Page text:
BB: Did they learn anything else?

LEE: They were also well-versed in traditional medicine, which involved treatment of the gamut of injuries they might cause or sustain in combat or training. This part of their training included bonesetting, acupressure, acupuncture, herbal remedies and ki (internal energy) healing. Their meditative practices gave them mental powers that would be considered incredible by today's standards. They could withstand extreme pain and perform feats of mind-over-matter. They were distinguished outside the martial arts as well, developing a style of poetry know as hyang ga. They were the original Renaissance men.

BB: What happened to the Hwarang after the fall of the Silla dynasty?

LEE: A Hwarang general named Wanggum assumed control of the country and renamed it Koryo. It lasted from 936 to 1392. The Hwarang institution continued but under different titles such as kuk so do and pung wol do. These titles carried the suffix "do," which means "disciple." The Korean language has many homophones - words that sound the same [but have] different meanings. This suffix does not mean the same thing as the "do" suffix of taekwondo, hapkido or karate-do. The "do" at the end of those names means "way."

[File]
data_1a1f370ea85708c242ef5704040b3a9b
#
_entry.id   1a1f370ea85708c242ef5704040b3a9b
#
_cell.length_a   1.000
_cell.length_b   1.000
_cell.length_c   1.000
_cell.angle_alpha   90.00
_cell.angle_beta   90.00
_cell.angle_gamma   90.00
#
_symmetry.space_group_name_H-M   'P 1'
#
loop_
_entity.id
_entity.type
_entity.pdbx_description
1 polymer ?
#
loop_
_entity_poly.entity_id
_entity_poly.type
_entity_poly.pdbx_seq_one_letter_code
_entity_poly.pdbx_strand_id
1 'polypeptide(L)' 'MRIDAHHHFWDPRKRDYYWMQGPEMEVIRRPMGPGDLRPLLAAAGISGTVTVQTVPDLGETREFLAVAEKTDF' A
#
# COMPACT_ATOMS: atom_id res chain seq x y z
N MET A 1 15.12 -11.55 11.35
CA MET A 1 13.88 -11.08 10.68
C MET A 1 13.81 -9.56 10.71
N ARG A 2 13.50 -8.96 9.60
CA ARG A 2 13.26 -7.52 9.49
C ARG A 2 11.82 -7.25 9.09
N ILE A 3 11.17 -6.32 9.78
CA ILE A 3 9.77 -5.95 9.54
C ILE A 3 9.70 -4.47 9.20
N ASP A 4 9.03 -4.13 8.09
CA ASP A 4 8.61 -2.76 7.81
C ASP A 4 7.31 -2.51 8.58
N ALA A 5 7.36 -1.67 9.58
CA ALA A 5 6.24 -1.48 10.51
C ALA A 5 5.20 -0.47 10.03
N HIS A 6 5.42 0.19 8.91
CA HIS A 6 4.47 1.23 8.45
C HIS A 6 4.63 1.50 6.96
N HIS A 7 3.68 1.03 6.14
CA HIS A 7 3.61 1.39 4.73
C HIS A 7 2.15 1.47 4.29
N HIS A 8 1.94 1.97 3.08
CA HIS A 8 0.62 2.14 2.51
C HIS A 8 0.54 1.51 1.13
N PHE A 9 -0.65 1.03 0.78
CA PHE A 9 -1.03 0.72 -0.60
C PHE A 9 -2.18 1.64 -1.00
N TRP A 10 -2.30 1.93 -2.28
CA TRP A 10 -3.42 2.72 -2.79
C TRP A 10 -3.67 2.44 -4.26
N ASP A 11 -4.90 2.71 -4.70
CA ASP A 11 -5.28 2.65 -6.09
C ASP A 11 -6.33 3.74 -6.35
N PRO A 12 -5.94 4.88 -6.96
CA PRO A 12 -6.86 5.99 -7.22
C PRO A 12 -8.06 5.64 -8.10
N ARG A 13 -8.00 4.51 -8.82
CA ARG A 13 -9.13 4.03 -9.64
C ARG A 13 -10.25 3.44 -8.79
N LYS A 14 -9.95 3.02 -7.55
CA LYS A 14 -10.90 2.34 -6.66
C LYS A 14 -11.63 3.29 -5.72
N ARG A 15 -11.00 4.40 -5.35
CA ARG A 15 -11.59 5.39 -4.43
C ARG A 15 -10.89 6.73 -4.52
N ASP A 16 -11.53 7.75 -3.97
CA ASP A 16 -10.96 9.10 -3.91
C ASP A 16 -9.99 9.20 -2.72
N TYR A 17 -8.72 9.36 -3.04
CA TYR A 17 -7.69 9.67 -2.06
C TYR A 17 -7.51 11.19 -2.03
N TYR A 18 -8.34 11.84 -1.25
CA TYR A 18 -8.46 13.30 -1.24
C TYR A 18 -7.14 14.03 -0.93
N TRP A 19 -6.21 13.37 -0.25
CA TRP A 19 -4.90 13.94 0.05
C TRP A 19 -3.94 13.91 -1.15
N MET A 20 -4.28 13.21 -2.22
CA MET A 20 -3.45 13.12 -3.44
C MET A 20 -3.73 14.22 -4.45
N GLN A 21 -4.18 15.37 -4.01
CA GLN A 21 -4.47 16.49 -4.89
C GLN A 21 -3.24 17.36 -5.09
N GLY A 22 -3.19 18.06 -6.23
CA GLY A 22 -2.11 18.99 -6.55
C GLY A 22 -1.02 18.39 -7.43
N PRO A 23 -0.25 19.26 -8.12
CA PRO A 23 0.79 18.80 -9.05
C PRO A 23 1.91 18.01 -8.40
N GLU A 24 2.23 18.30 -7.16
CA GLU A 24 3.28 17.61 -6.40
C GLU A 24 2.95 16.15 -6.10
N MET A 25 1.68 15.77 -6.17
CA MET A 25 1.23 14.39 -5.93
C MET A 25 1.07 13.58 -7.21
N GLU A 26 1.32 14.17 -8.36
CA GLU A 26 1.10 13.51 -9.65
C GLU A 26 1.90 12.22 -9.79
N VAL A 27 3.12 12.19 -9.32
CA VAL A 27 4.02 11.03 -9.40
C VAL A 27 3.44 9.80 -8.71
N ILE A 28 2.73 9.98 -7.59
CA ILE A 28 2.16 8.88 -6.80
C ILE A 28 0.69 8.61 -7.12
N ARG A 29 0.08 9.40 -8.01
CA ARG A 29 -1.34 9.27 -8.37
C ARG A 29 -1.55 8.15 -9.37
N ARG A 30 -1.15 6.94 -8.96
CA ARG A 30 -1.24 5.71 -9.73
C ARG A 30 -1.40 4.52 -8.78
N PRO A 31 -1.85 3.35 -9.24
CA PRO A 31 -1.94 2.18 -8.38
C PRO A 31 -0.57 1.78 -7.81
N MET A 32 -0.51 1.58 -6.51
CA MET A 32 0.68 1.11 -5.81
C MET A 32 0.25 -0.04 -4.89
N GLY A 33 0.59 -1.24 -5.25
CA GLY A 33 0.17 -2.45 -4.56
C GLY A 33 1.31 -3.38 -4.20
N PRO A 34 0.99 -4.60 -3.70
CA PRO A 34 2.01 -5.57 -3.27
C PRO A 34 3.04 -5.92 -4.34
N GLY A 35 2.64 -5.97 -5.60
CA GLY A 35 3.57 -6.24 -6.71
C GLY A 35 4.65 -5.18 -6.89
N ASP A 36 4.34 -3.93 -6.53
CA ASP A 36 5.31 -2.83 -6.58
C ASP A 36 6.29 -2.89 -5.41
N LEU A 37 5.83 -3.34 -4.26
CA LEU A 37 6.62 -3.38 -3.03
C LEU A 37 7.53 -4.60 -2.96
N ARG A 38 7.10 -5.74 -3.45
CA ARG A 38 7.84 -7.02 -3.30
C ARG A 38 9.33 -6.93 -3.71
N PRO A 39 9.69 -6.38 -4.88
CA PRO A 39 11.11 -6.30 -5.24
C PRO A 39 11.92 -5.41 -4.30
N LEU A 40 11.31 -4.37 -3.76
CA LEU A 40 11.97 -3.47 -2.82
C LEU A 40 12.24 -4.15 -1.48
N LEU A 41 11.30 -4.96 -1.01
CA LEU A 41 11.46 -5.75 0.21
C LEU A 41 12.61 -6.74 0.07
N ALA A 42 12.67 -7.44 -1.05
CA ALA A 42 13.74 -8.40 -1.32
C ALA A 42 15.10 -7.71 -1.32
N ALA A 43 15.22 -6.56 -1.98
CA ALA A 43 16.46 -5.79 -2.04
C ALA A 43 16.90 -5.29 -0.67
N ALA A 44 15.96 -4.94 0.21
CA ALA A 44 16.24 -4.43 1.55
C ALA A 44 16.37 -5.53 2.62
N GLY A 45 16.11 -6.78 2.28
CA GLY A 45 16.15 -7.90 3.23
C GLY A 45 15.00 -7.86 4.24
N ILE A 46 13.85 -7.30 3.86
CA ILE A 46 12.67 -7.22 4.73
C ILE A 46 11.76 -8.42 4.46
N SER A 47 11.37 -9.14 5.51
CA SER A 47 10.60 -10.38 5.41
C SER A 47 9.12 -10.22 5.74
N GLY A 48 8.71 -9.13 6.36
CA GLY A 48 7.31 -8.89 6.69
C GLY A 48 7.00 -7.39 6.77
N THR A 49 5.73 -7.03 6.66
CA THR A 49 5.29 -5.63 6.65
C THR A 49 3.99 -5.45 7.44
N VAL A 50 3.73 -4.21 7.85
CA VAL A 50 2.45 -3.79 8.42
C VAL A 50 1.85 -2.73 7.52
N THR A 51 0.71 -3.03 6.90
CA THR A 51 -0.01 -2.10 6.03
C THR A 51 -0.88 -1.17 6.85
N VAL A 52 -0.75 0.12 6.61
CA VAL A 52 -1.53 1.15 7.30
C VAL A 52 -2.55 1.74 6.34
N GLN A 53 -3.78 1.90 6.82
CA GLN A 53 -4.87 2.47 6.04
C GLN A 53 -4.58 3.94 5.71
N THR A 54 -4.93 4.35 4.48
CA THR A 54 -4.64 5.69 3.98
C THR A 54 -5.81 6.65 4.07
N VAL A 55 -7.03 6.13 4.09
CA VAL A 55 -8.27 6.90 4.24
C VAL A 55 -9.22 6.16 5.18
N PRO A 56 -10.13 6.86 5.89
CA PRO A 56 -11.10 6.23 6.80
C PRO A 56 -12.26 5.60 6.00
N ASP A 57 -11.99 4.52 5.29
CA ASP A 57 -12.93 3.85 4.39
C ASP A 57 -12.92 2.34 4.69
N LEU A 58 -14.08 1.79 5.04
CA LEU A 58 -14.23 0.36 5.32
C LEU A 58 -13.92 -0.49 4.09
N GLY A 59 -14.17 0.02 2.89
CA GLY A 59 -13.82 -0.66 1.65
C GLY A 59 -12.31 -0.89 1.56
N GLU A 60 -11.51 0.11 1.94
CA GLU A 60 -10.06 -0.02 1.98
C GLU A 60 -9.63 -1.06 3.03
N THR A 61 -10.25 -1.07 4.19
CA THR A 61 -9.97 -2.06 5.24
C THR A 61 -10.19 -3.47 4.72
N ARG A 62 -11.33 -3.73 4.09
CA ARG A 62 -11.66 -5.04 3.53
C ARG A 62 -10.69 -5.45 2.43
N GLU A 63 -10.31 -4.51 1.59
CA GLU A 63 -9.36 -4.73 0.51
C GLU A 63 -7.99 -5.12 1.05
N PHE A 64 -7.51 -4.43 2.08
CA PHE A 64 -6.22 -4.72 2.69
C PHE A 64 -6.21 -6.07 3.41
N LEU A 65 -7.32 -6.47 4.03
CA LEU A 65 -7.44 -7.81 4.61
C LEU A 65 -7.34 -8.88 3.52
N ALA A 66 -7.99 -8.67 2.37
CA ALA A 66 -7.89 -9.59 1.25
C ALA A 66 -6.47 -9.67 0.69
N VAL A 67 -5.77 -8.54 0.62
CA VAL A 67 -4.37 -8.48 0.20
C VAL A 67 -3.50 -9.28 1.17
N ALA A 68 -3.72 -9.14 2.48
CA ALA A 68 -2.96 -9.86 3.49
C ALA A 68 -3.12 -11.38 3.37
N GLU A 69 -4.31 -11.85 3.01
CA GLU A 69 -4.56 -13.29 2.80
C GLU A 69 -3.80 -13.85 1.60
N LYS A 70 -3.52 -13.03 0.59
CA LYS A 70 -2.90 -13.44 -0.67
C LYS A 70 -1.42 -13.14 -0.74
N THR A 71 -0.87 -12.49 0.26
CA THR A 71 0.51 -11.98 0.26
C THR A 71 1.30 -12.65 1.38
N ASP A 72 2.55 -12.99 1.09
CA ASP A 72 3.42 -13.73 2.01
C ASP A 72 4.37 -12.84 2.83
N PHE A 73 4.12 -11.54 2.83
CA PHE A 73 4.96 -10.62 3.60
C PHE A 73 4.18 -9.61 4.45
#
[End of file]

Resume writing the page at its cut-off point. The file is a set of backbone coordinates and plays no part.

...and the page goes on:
BB: How has that observation affected martial arts research?

LEE: The public needs to understand that if someone says"hwa rang do," they could very well be talking about then Hwarang disciples and not the martial art of hwa rang do. Without the benefit of seeing the Chinese characters for the terms, people often do not understand the Korean homophones. That's why I tried using the spelling "hwarangdoes to indicate the Hwarang disciples. As mentioned earlier, the "rang do" were the soldier-disciples of the Hwarang generals. Thus, they could also be referred to as Hwarangdo, meaning Hwarang soldiers, followers or disciples. The martial art of Hwa Rang Do is a completely different term. The later parts of this interview should clarify the confusion about this once and for all.

BB: Getting back to history....

LEE: In 1392, another Hwarang general, Yi Sung-gye, overthrew Koryo and established the Chosun kingdom, which is also known as the Yi (or Lee) dynasty. It lasted until 1910. It was during the Yi dynasty that the martial arts began their decline in popularity in Korea. Because king Taejong felt that the Hwarang bands were a potential menace to his supremacy and because he knew that Hwarang-trained general overthrew two preceding kings, he declared that all Hwarang bands must fall under the direct control of the central government, stripping the local warlords of independent control. He then established Confucianism as the state religion.

     

BB: What does the switch to Confucianism have to do with the growth of the martial arts?